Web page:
Michigan State University has been displaying costume sensitivity flyers in dormitory hallways in order to caution students about how their Halloween costumes may be perceived by others.
“A culture is not a costume,” affirms signage in the dorm room halls of Michigan State University (MSU). “Is your costume racially, ethnically or culturally-biased?”
The flyers also attempt to explain the difference between “cultural appropriation” and “cultural appreciation,” according to a report by WSLS-TV.
“There’s some good intention behind it, in the sense that we don’t want to make fun other people’s cultures, you don’t want to say, ‘I’m going to wear this to purposely mock you or mock what your culture stands for,’ but I think there’s a difference between that and then telling students wearing a sombrero with a mustache is somehow racist,” said MSU student Sergei Kelley to WSLS.
Nonetheless, Kelley — who discovered the flyers in his dormitory halls — says that this should not be the university’s priority.
“The first priority here, of students, is to learn,” said Kelley. “They’re here for their degree, they’re here to get a career later on, and so, this doesn’t fall in line with MSU’s job.”
Another student who spoke to WSLS said that he actually likes MSU’s message.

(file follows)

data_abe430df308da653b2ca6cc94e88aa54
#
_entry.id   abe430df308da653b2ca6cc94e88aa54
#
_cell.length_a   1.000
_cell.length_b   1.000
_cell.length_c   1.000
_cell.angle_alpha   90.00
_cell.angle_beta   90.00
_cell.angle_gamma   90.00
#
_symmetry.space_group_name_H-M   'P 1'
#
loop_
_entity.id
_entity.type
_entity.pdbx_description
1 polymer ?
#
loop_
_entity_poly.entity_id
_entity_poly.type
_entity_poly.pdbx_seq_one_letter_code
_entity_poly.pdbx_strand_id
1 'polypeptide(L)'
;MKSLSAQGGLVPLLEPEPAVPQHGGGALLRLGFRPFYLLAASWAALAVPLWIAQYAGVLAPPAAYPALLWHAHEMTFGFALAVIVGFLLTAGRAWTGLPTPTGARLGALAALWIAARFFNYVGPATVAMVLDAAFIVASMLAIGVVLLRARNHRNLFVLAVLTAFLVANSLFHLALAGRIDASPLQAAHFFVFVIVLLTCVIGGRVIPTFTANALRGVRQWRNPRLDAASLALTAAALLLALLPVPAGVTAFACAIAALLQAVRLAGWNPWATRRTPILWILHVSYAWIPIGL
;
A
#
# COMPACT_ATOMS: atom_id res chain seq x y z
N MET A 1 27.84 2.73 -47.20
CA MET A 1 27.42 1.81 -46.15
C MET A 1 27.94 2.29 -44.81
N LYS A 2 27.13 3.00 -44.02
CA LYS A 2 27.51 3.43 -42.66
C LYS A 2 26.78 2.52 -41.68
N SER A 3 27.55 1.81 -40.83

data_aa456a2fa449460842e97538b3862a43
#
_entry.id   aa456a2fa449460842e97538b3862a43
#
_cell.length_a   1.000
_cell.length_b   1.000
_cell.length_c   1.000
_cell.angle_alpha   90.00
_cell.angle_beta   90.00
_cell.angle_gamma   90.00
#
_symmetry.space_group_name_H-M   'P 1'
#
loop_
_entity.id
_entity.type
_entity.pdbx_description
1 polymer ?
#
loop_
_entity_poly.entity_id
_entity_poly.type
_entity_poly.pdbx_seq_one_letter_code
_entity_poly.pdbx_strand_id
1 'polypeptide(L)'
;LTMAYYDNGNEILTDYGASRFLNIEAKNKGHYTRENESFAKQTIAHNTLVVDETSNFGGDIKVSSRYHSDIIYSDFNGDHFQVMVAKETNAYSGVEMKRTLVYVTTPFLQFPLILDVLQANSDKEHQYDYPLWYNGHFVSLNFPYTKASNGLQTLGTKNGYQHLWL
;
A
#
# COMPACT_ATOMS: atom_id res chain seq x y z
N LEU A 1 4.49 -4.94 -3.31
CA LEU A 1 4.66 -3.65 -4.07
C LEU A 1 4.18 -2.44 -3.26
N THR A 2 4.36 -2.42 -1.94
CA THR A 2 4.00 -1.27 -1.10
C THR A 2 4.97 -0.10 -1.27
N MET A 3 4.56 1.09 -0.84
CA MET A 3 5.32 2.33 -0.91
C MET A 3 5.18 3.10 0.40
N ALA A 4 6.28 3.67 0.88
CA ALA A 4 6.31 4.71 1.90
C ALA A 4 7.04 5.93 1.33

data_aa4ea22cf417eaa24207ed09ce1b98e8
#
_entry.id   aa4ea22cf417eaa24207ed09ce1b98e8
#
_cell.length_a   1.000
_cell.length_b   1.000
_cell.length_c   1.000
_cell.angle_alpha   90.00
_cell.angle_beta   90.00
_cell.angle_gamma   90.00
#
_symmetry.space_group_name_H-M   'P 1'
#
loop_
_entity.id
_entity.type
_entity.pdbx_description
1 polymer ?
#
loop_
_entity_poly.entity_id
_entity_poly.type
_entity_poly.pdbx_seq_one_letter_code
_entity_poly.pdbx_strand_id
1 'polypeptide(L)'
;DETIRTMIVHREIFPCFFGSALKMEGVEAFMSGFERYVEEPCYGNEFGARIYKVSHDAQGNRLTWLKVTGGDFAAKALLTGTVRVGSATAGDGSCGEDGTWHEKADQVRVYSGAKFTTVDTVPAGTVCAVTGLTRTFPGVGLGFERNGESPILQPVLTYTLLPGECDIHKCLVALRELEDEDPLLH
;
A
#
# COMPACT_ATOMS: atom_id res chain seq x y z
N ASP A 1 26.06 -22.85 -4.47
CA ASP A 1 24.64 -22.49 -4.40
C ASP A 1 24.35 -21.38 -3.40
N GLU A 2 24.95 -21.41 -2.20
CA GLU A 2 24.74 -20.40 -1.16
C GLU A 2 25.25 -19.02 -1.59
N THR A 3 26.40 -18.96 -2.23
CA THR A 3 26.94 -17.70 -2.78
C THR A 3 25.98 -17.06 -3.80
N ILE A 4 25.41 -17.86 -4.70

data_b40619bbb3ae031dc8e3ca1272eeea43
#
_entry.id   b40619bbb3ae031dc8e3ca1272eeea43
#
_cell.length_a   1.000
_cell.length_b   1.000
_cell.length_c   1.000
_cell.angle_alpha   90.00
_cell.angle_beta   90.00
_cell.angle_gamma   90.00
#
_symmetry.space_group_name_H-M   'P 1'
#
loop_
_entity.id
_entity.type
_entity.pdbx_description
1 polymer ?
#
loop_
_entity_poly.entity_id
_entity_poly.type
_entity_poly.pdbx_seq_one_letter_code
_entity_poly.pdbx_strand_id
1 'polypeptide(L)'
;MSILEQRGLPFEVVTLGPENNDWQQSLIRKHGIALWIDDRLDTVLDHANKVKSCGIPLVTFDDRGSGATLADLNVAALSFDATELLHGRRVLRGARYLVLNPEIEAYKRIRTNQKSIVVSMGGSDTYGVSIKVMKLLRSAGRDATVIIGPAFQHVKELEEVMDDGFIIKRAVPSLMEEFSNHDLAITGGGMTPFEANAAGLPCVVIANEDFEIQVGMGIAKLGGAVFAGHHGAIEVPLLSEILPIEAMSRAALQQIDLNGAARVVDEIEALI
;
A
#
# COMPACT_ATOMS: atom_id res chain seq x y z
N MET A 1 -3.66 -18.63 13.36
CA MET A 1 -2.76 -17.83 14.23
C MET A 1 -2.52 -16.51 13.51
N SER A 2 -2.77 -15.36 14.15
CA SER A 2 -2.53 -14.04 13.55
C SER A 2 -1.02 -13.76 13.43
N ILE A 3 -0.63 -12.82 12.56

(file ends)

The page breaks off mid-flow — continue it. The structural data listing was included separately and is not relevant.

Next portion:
“I really don’t think that it’s too much too ask for people to not appropriate another culture,” said Yancy Wingard. “I think more universities should take a stance against certain things like this, especially in the times that we have today, where there’s so many issues going on with race and whatnot, so I think it’s really important they make this message.”
The report added that an MSU spokesperson said that RA’s choose what to put up on dormitory walls, adding that the politically correct messaging is not new to the university, and has been promoted on campus for the last few years.
The spokesperson added that the university is not telling students what they can and cannot wear, but that the messaging is letting students know how their costumes may be portrayed.
The issue of so-called “cultural appropriation” involving Halloween costumes is not isolated to MSU, nor is it isolated to one specific college or area. A number of schools around the country have also attempted to be proactive by cautioning students against wearing offensive costumes — some even reminding students of the “consequences” for doing so.
Furman University in Greenville, South Carolina has in its handbook a policy that claims students can be punished for wearing offensive Halloween costumes.
Some may argue that U.S. schools establishing a cultural stigma promoting political correctness on campuses has played a role in students’ glaring and ever-increasing misunderstanding of some of the most basic human rights enjoyed in the United States.
A recent poll revealed that over half of college students desire to see their peers punished for wearing “offensive” Halloween costumes.
Moreover, a separate poll recently found that 48 percent of Americans believe “hate speech” should be illegal, with about half of those respondents saying that the punishment for “hate speech” violations should include possible jail time, while a staggering 51 percent believe that the First Amendment is outdated and should be rewritten.